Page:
The musical, based on Nick Hornby’s 1995 bestselling novel of the same name, has opened at London’s new Turbine Theatre, directed by Tom Jackson Greaves.
The Turbine Theatre opened earlier this year, housed in a railway arch next to the redeveloped Battersea Power Station. Following a revival of Harvey Fierstein’s gay classic Torch Song, High Fidelity becomes their second production and first musical. It’s had quite a journey to get where it is today. Hornby’s novel took place in a record shop on Holloway Road; the subsequent film adaption moved the setting to Chicago; the original version of this musical, which opened on Broadway in 2006, kept the American setting; while this production has had the lyrics and book adapted by comedian Vikki Stone, returning events to their original London location.
It tells the story of Rob (Oliver Ormson) and his on-off girlfriend Laura (Shanay Holmes). He is the owner of Championship Vinyl, endlessly making mixtapes and top 5 lists while the record shop makes precisely no money; she’s a lawyer who can actually pay their rent. There’s not much more to it than that – the plot really is wafer thin and somewhat pedestrian – and while it may be a bit predictable and full of cliches, this fun musical still provides a couple of hours of lighthearted entertainment.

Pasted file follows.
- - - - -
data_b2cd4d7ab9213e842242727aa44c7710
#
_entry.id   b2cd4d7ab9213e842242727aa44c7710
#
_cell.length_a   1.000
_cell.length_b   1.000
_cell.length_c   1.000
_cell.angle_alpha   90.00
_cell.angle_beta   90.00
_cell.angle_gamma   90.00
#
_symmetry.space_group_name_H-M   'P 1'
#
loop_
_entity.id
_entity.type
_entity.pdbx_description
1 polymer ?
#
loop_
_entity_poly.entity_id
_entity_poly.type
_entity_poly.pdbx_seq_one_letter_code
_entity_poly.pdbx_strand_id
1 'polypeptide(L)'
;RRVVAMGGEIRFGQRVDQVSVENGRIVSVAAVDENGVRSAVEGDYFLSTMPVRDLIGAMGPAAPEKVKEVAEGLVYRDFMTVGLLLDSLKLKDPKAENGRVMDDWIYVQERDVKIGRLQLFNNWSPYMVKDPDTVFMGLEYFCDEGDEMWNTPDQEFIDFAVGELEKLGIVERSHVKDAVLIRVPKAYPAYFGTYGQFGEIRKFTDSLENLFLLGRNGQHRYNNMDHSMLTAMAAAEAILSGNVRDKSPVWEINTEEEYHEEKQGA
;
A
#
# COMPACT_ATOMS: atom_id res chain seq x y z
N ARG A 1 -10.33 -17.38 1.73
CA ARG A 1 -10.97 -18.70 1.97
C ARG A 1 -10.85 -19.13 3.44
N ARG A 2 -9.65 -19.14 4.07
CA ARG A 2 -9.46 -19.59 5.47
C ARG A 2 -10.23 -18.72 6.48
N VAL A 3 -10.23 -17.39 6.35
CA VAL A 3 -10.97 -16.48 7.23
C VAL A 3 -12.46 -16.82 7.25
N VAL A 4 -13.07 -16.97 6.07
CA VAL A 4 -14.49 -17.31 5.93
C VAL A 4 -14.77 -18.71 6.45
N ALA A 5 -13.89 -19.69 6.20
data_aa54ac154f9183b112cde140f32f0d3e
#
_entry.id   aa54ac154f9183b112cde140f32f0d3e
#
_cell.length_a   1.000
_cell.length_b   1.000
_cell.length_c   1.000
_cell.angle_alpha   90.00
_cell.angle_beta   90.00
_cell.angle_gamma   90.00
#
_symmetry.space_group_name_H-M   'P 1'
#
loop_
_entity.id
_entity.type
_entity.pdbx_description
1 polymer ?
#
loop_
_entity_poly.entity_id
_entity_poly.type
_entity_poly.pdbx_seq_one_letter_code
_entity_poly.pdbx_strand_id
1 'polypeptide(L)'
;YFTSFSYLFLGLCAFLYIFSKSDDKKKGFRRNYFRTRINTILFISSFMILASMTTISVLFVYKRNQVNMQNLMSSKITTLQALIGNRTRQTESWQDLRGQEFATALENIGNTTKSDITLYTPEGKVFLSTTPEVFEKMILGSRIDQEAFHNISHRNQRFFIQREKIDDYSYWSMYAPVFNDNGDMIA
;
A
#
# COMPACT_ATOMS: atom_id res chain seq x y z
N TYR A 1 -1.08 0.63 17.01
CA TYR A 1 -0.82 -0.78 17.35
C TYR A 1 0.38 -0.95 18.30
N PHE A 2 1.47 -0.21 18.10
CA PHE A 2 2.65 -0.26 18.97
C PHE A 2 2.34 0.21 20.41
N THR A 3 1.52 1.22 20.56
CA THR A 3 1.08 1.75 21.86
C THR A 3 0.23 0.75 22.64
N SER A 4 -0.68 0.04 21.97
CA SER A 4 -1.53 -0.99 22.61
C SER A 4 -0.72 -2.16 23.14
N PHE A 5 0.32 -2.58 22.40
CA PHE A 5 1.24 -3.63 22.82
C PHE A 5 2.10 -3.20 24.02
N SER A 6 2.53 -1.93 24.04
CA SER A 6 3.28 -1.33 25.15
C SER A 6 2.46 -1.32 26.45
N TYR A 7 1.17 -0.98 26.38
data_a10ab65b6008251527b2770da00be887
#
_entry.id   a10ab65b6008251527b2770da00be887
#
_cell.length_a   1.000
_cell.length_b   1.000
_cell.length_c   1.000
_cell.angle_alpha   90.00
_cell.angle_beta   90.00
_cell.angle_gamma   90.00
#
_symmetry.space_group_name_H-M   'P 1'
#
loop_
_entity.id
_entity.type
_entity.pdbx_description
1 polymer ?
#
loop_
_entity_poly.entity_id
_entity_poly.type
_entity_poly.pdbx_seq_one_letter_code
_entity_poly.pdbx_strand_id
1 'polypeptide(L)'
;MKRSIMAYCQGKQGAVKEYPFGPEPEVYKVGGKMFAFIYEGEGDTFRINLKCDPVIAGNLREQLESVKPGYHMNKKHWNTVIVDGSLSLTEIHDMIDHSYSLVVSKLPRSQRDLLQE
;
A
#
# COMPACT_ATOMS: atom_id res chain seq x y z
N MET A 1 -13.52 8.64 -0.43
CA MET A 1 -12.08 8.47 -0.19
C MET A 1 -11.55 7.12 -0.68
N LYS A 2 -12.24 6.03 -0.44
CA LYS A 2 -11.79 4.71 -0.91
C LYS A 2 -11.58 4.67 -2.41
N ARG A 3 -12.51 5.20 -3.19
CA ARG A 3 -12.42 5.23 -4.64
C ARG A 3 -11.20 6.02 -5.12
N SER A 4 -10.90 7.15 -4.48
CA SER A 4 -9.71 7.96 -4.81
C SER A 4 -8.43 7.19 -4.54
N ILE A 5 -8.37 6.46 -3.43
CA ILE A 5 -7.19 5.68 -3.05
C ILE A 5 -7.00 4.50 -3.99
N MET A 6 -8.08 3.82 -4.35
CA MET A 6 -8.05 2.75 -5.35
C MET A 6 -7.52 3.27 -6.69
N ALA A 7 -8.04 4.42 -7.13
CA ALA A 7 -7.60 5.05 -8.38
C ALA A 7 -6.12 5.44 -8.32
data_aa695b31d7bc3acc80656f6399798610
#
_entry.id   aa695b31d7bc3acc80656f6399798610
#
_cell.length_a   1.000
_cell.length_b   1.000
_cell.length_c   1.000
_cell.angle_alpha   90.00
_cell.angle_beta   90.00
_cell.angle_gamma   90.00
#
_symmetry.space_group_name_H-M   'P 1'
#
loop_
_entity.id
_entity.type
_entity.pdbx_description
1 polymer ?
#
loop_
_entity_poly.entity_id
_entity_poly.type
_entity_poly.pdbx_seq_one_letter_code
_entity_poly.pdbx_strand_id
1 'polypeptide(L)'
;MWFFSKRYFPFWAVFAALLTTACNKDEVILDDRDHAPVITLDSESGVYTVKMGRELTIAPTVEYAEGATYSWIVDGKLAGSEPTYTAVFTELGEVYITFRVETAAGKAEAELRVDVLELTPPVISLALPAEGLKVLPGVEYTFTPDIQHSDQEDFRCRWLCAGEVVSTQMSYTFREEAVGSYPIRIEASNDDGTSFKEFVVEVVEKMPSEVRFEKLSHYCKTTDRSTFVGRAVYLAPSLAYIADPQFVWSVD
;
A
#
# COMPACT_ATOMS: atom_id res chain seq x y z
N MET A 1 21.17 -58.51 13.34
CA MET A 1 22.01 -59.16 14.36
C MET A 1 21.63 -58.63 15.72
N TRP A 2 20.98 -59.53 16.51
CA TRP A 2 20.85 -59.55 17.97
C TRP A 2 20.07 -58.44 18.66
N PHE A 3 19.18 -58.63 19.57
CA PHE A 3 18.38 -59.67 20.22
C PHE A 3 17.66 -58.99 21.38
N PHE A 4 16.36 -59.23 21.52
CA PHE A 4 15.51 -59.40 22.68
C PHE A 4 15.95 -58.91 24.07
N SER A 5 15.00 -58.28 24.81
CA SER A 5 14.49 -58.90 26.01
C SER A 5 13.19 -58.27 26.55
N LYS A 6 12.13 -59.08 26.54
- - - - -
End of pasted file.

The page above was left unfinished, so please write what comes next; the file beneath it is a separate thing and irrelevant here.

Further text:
The songs themselves are pleasant enough, even if few of them really stayed with us. The highlight is an excellent number at the opening of act two, where Rob sings about the bragging rights of sleeping with a rock star once removed, which culminates in an amusing choreographed moment involving an elaborate series of masks linking his sexual exploits back to Kevin Bacon. It’s a musical which really wears its influences on its sleeve, too – the Neil Young and Bruce Springsteen pastiches really sound stylistically like their source material, even if the songs are pale imitations of the real thing.
There may be some weaknesses in the songs and book but thankfully this staging of High Fidelity is carried by an energetic and talented cast. Oliver Ormson as Rob has a demanding role – he’s on stage almost the entire time – but he makes it look effortless, hitting the high notes and nailing each routine with ease. He’s a captivating performer with a great singing voice, although his accent leaves a lot to be desired. Bobbie Little also impresses as friend Liz – it’s great to see a strong female voice cutting through in a story largely dominated by lad culture.
There’s enough to appreciate in High Fidelity to make it an enjoyable night out at the theatre. In terms of production values it really shines; the set looks authentic and the choreography impresses, even if it looks a bit cramped on the tiny stage; the band sounds great, and the cast help carry the more middling songs and paper over some of the weaknesses in the plot. It may not have impressed us as much as the Turbine Theatre’s debut offering but it’s still a nice enough way to spend an evening.
GAY TIMES gives High Fidelity – ★★★☆☆
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